Bremen, German Empire Genealogy
|Bremen, German Empire |
|Major Bremen Record Types|
|Additional Bremen |
|Local Research Resources|
|Germany Record Types|
Guide to Bremen, German Empire ancestry, family history, and genealogy before 1945: birth records, marriage records, death records, both church and civil registration, compiled family history, and finding aids.
Historical Background[edit | edit source]
- At the unwinding of the Holy Roman Empire in 1806, Bremen became a sovereign state officially titled Free Hanseatic City of Bremen.
- The Vienna Congress of 1815 confirmed Bremen’s independence.
- In 1827, the state of Bremen bought the tract of land from the Kingdom of Hanover (Hannover), where future Bremerhaven would be established.
- Bremen became part of the North German Confederation in 1867 and became an autonomous component state of the new-founded German Empire in 1871.
- In 1935, Bremen became a regular city at the de facto abolition of statehood of all component German states within the Third Reich.
- It was re-established as the state of Bremen in 1947.
- Bremen (Wikipedia)
Getting Started[edit | edit source]
Getting Started with Germany Research
Links to articles on getting started with German research:
Germany Research Tools
Links to tools and websites that assist in German research:
Historical Geography[edit | edit source]
Finding Birth, Marriage, and Death Records for Bremen[edit | edit source]
Most of the information you need to identify you ancestors and their families will be found in two major record groups: civil registration and church records. To locate these records, follow the instructions in these Wiki articles.
1. Find the name of your ancestor's town in family history records.[edit | edit source]
Records were kept on the local level. You must know the town where your ancestor lived. If your ancestor was a United States Immigrant, use the information in the Wiki article Germany Finding Town of Origin to find evidence of the name of the town where your ancestors lived in Germany.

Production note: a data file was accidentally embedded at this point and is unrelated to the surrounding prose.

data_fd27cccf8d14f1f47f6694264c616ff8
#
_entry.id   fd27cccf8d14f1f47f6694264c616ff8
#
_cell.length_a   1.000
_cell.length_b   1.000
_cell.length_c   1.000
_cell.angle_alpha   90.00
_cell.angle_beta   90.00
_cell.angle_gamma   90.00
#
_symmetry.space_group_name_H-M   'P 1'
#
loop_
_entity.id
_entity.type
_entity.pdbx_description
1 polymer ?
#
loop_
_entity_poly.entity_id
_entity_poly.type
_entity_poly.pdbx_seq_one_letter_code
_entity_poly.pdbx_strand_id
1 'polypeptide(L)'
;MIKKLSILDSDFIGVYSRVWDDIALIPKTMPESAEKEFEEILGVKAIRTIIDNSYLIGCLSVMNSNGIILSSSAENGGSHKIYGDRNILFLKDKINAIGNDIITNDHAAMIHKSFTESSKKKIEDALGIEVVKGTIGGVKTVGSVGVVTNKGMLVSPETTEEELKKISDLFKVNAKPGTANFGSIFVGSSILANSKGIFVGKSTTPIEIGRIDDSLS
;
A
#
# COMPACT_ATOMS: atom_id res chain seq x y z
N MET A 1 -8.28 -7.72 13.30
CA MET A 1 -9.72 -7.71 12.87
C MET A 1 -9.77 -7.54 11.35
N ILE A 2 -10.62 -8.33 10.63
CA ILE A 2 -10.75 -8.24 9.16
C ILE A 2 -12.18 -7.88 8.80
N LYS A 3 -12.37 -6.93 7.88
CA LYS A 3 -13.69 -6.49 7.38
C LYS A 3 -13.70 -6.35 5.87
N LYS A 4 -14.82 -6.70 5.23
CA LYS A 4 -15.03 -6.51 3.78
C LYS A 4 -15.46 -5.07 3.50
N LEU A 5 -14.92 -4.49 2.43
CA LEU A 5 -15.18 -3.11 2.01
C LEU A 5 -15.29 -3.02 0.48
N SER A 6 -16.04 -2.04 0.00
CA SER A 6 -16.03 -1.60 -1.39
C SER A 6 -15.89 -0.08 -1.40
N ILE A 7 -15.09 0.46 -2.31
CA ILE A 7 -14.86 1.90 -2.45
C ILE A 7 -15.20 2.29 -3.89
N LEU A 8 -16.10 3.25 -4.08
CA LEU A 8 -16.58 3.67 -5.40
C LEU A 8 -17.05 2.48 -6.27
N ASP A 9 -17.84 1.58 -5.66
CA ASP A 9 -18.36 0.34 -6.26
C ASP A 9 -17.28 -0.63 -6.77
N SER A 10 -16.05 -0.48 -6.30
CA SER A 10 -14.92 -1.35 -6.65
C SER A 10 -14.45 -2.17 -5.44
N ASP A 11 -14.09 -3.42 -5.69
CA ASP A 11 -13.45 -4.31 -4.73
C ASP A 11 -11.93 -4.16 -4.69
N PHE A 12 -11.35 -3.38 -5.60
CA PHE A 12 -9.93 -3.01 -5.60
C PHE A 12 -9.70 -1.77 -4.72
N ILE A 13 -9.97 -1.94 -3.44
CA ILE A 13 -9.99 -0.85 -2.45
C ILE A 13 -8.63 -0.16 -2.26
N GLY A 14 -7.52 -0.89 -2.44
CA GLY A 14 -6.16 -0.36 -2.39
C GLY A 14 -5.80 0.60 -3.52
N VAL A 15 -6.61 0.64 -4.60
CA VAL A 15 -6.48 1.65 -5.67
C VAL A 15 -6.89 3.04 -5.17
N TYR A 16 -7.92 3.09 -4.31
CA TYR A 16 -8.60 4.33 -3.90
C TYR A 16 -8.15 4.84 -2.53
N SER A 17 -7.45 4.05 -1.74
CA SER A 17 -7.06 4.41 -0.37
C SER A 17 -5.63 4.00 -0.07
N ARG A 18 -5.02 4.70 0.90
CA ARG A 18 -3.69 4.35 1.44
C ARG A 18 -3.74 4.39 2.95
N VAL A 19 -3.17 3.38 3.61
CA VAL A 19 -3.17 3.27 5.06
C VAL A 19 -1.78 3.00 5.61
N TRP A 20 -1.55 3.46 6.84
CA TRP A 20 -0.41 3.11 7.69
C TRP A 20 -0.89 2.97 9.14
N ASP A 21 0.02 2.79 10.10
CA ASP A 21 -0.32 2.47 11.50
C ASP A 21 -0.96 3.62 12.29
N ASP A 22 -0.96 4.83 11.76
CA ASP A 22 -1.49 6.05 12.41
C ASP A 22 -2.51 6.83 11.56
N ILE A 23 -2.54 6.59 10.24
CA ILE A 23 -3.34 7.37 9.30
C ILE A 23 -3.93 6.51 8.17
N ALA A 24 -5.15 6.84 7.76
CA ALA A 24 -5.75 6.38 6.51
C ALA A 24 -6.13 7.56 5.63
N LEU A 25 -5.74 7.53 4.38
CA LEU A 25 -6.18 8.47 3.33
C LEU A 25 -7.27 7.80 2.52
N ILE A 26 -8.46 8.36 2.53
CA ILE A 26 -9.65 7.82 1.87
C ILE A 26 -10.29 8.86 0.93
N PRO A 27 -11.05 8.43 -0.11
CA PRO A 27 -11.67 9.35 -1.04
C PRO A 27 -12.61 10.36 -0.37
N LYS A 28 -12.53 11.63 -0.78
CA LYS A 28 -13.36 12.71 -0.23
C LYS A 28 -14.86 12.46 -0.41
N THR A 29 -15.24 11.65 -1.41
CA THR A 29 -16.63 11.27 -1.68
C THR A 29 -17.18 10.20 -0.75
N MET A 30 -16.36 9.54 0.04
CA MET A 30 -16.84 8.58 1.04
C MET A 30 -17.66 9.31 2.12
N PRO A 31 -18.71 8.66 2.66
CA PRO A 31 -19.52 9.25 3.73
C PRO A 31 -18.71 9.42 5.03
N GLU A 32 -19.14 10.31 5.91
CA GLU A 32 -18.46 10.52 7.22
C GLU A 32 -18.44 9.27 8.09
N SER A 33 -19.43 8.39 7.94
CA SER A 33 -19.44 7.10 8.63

- Bremer Passagierlisten
- Seaman's Licenses, 1806-1878. Index, ($)
- Bremen, Germany Ships Crew Lists, 1815-1917 - at Ancestry.com,($). Index and images. In German.
- Bremen, Germany Sailors Registry, 1824-1917 - at Ancestry.com, ($). Index and images. In German.
- Bremen, German Desertions of Sailors, 1855-1874 - at Ancestry.com, ($). Index and images.
- Germany, Bremen, Select Passenger Departure Lists, 1904-1914. - at Ancestry.com, ($). Index and images. In German.
- Germany, Bremen Passenger Departure Lists, 1904-1914 - at FamilySearch. Index. Incomplete.
- Bremen passenger lists, 1920-1939
- Namenskartei aus den "Bremer Schiffslisten", 1904-1914 Index cards, arranged alphabetically by province and then by surname, of German emigrants, based upon the Bremen Passenger Lists. Includes marital status, occupation, passenger number, ship name, place of last residence, and destination. For some countries, such as Austria, the arrangement is chronological by departure date, with names grouped alphabetically by ship name for that date. Many cards are not in sequence. Includes index cards for Jewish emigrants.
2. Use gazetteers and/or parish register inventories to learn more important details.[edit | edit source]